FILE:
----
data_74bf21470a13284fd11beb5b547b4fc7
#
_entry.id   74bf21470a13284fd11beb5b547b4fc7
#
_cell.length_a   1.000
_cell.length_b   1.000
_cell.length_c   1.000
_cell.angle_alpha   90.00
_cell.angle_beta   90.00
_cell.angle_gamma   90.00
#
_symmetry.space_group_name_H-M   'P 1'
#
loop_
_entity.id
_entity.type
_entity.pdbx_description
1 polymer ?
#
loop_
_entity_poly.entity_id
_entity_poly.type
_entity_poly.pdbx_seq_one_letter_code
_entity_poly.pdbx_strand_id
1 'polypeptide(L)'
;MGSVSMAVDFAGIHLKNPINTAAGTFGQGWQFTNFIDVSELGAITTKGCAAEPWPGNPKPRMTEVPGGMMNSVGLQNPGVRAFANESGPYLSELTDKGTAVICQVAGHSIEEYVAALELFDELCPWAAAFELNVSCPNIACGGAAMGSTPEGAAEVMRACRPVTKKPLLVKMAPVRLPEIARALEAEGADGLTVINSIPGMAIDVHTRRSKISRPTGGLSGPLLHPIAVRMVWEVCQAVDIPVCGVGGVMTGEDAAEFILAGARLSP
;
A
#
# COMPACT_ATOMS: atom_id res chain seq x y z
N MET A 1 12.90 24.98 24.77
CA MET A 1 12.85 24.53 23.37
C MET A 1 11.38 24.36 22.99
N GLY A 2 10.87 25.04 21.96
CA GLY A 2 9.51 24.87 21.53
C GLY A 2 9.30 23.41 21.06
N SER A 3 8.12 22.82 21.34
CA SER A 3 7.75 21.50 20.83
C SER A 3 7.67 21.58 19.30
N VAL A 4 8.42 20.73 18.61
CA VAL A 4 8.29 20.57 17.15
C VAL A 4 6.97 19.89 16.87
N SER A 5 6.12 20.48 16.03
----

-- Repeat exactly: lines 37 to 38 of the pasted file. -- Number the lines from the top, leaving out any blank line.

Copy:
N SER A 3 8.12 22.82 21.34
CA SER A 3 7.75 21.50 20.83